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Volume 15, Number 2—February 2009

Research

Severe Dengue Epidemics in Sri Lanka, 2003–2006

Nalaka Kanakaratne, Wahala M.P.B. Wahala, William B. Messer, Hasitha A. Tissera, Aruna Shahani, Nihal Abeysinghe, Aravinda M. de Silva, and Maya Gunasekera1
Author affiliations: Genetech Research Institute, Colombo, Sri Lanka (N. Kanakaratne, M. Gunasekera); University of North Carolina School of Medicine, Chapel Hill, North Carolina, USA (W.M.P.B. Wahala, W.B. Messer, A.M de Silva); Ministry of Health, Colombo (H.A. Tissera, N. Abeysinghe); Apollo Hospital, Colombo (A. Shahani)

Main Article

Figure 4

Phylogram of dengue serotype 1 viruses (DENV-1) from Sri Lanka (SL), 1983–2004, and other DENV-1 viruses. The tree is based on a 498-bp fragment for positions 2056–2554 coding portions of envelope protein and nonstructural protein 1. Evolutionary history was inferred by using minimum evolution method (12). Percentages of replicate trees in which the associated taxa clustered in the bootstrap test (1,000 replicates) are shown next to the branches (13). Phylogenetic analyses were conducted in MEGA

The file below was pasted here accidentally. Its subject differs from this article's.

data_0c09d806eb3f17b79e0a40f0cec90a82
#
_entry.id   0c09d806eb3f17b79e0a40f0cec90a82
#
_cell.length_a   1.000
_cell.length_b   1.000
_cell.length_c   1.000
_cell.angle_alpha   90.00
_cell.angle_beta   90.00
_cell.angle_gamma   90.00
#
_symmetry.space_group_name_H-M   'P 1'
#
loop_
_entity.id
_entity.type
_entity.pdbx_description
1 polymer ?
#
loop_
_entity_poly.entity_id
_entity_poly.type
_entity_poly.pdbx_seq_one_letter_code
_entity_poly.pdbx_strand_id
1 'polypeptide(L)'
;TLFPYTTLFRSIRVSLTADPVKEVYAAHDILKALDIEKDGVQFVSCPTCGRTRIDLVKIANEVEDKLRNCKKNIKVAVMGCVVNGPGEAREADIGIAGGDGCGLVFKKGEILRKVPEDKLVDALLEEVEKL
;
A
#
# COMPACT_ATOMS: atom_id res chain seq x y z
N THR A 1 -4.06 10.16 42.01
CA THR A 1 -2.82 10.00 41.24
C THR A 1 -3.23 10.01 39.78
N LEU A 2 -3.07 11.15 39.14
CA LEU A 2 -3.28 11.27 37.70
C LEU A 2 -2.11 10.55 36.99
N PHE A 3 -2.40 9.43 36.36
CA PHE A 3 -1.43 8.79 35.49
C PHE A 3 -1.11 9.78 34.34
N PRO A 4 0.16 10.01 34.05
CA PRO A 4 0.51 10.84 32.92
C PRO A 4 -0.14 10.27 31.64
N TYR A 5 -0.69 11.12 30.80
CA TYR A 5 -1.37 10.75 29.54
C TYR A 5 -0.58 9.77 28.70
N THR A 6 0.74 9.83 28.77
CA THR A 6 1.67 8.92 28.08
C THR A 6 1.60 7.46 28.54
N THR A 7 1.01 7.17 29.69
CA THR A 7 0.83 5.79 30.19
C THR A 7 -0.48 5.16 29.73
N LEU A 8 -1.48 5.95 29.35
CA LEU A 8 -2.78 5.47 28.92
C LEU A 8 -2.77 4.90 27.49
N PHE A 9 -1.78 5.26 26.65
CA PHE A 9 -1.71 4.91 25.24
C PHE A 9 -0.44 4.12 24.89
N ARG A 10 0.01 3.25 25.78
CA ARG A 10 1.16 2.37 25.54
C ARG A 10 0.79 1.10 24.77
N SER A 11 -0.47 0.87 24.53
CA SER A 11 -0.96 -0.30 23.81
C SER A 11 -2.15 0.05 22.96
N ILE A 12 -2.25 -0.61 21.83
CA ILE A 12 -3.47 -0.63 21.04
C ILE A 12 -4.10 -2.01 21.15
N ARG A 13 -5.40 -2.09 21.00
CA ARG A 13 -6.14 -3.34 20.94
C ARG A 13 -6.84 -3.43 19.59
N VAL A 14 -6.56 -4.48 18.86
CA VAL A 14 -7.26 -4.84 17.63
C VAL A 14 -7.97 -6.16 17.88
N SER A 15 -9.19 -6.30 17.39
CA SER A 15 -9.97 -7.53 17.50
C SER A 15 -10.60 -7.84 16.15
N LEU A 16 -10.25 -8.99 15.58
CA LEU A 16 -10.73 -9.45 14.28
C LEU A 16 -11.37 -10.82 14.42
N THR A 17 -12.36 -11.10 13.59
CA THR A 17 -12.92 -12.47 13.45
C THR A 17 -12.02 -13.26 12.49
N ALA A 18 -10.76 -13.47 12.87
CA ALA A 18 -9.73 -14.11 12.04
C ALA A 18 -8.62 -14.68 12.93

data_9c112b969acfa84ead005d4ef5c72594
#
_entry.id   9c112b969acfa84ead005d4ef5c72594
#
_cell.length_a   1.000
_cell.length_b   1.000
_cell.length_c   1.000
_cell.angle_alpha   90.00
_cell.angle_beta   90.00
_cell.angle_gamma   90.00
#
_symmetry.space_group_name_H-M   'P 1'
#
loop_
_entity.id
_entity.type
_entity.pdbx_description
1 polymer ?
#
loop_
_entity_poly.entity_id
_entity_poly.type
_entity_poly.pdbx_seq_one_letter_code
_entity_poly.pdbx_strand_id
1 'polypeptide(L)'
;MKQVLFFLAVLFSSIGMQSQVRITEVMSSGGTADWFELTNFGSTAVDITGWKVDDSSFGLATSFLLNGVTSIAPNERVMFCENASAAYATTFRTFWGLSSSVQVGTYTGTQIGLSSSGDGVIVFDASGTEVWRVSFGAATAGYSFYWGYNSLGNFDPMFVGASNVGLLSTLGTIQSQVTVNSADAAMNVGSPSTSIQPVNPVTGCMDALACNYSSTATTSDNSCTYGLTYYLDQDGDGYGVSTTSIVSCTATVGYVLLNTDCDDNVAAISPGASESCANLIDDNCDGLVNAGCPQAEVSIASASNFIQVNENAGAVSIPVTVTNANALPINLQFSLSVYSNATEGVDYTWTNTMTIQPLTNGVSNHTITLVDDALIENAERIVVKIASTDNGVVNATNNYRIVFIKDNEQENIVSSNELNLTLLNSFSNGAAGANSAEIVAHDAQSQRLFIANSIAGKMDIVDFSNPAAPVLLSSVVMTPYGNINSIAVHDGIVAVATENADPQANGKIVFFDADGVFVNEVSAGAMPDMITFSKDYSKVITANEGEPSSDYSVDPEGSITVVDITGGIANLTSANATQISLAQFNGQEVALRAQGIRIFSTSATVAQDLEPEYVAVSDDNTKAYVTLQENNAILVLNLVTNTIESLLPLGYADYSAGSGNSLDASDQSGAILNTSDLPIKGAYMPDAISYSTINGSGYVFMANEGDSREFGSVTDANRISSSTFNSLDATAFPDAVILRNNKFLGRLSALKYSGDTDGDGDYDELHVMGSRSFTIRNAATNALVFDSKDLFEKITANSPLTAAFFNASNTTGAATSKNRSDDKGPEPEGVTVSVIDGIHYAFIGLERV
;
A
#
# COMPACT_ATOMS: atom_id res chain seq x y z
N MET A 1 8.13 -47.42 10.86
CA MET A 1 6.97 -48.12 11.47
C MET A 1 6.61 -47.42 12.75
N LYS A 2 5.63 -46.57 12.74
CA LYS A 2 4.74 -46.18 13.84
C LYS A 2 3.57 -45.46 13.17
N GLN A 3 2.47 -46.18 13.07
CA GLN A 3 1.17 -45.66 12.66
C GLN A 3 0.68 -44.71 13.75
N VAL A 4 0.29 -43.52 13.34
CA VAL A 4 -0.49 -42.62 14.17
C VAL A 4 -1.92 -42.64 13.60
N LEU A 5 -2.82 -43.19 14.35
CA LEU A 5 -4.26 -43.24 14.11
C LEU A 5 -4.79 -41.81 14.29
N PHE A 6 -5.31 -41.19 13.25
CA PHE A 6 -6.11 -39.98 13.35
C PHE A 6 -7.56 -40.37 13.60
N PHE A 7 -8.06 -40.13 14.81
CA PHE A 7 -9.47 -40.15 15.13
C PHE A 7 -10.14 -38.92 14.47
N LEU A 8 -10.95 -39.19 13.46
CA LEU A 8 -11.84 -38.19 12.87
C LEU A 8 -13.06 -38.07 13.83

Figure 4. Phylogram of dengue serotype 1 viruses (DENV-1) from Sri Lanka (SL), 1983–2004, and other DENV-1 viruses. The tree is based on a 498-bp fragment for positions 2056–2554 coding portions of envelope protein and nonstructural protein 1. Evolutionary history was inferred by using minimum evolution method (12). Percentages of replicate trees in which the associated taxa clustered in the bootstrap test (1,000 replicates) are shown next to the branches (13). Phylogenetic analyses were conducted in MEGA4 (14). The tree was rooted by using a DENV-1 sylvatic strain. Classification and naming of different DENV-1 genotypes is based on the report by Rico-Hesse (5). Scale bar represents number of base substitutions per site.

Main Article

1Deceased.

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